Research finds Tinder users have worse self-image than those who don't use dating app

Research finds Tinder users have worse self-image than those who don't use dating app

If you look for love on Tinder, the person you are least likely to fancy is yourself, new research suggests.

Psychologists found that both men and women who turn to the popular dating app tend to have a poorer self image than non-users.

They were less satisfied with their bodies and appearance, a study showed.

In addition, men alone who used Tinder appeared to have generally lower levels of self esteem.

Tinder, which has a reported 50 million active users worldwide, allows people to "like" or "pass" members of the opposite sex with a right or left swipe of their smart phones.

If two users "like" each other, they are "matched" and can begin communicating.

Scientists asked 1,044 women and 273 men - mostly university students - to complete questionnaires detailing their use of Tinder. They were also quizzed about their body image, socio-cultural factors, perceived objectification and psychological well-being.

Around 10% of participants said they had used the dating app. While both male and female users reported less satisfaction with their bodies and looks compared with non-users, only men had lower levels of self esteem.

Dr Jessica Strubel, from the University of North Texas, US, who co-led the research, said: "We found that being actively involved with Tinder, regardless of the user's gender, was associated with body dissatisfaction, body shame, body monitoring, internalisation of societal expectations of beauty, comparing oneself physically to others, and reliance on media for information on appearance and attractiveness."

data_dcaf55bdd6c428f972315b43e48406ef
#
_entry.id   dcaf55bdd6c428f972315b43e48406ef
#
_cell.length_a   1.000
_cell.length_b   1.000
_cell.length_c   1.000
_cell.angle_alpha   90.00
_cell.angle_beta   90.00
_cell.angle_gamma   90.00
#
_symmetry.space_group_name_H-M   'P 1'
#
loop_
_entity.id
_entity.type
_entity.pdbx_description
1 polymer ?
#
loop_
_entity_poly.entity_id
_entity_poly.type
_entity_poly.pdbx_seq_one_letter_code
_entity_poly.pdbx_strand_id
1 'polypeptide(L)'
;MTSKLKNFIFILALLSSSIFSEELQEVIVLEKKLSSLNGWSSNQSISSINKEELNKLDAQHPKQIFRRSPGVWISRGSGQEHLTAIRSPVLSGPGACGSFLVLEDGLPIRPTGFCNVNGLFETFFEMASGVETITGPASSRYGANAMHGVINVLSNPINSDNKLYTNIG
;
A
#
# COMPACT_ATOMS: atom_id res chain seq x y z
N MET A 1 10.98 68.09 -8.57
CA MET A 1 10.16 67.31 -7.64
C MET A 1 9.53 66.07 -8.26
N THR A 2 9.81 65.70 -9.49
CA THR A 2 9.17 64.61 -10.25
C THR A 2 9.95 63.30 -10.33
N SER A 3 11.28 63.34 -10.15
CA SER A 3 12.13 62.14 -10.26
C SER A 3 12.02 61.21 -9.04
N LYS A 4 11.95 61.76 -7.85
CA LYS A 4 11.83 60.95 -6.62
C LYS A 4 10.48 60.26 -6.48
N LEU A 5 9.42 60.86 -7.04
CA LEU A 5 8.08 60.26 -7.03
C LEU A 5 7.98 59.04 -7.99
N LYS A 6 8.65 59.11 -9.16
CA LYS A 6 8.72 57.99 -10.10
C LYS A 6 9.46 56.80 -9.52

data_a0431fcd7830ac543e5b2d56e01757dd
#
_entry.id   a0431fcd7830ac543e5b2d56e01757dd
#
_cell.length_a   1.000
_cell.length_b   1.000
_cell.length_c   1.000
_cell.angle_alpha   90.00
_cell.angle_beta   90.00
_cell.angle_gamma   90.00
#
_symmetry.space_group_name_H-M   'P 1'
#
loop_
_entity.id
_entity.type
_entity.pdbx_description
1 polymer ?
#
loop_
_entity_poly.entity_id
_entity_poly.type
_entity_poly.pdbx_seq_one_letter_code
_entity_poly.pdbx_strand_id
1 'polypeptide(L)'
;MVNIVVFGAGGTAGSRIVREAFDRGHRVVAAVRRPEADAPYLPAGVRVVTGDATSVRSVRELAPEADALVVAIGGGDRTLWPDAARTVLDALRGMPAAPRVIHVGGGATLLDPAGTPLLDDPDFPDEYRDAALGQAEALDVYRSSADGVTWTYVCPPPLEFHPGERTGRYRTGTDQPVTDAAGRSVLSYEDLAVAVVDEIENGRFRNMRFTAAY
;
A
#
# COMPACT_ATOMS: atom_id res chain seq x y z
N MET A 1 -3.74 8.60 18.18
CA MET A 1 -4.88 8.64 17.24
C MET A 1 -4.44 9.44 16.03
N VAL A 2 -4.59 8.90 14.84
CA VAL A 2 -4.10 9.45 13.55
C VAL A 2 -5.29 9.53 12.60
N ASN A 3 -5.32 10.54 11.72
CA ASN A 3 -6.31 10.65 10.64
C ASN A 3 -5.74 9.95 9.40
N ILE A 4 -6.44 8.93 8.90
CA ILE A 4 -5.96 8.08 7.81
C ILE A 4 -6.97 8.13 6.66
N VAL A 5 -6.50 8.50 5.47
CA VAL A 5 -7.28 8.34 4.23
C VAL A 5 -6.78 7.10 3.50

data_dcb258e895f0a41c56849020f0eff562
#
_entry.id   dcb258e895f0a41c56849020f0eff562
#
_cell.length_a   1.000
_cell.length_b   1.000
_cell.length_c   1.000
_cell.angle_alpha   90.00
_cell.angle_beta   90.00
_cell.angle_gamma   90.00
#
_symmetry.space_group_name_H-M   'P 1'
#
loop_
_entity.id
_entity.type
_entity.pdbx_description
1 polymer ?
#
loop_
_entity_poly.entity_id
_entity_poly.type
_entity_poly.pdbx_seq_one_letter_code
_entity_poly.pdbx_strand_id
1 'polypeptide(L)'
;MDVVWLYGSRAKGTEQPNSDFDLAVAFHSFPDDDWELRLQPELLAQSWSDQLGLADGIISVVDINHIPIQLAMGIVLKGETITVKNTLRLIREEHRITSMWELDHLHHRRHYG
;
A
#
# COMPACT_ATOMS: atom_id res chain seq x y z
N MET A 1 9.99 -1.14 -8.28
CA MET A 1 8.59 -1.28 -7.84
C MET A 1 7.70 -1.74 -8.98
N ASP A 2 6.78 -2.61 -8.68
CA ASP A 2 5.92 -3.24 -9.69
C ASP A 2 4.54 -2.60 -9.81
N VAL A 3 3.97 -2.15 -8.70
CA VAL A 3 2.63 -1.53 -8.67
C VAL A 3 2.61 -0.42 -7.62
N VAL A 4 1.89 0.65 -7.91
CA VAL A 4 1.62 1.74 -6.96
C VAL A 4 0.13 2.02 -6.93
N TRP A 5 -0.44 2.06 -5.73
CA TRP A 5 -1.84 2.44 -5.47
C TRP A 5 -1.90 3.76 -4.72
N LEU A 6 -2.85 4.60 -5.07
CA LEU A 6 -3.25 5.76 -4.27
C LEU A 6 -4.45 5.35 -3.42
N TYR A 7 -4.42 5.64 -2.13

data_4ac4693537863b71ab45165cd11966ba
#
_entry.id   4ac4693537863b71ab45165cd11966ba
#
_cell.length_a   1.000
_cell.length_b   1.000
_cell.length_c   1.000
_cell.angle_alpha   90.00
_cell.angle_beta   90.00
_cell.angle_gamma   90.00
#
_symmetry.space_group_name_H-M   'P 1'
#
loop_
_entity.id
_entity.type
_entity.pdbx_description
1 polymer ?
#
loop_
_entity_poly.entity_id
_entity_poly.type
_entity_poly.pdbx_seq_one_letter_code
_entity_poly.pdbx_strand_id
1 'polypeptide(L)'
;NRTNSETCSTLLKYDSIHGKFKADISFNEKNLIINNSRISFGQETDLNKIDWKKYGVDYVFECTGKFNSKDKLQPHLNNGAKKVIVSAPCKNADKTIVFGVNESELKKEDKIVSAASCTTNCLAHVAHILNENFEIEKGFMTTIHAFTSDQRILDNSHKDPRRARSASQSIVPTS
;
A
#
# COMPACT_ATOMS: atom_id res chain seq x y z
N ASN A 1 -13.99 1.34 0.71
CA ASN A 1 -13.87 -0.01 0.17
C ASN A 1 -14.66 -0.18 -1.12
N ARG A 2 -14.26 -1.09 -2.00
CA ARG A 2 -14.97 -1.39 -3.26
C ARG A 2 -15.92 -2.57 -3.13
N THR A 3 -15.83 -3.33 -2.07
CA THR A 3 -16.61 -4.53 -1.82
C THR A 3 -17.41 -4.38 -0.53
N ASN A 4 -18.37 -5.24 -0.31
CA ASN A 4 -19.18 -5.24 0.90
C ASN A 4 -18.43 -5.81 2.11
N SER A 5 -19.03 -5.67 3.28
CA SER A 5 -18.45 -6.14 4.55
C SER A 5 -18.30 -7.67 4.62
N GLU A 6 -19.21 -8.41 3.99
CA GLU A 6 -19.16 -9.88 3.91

Because of the way the app works, Tinder users were at risk of feeling "depersonalised and disposable", said Dr Strubel.

While feeling insecure themselves, they were also tempted to believe something better might turn up with the next swipe of the screen.

The study focused primarily on women, hence the larger number of women participants. But the results showed that men were just as negatively affected by Tinder as women, if not more so, said the researchers.

Dr Strubel added: "Although current body image interventions primarily have been directed toward women, our findings suggest that men are equally and negatively affected by their involvement in social media."

More research is needed to investigate the long-term psychological effects of social media platforms such as Tinder, she said.

The findings were presented at the American Psychological Association's annual meeting in Denver.

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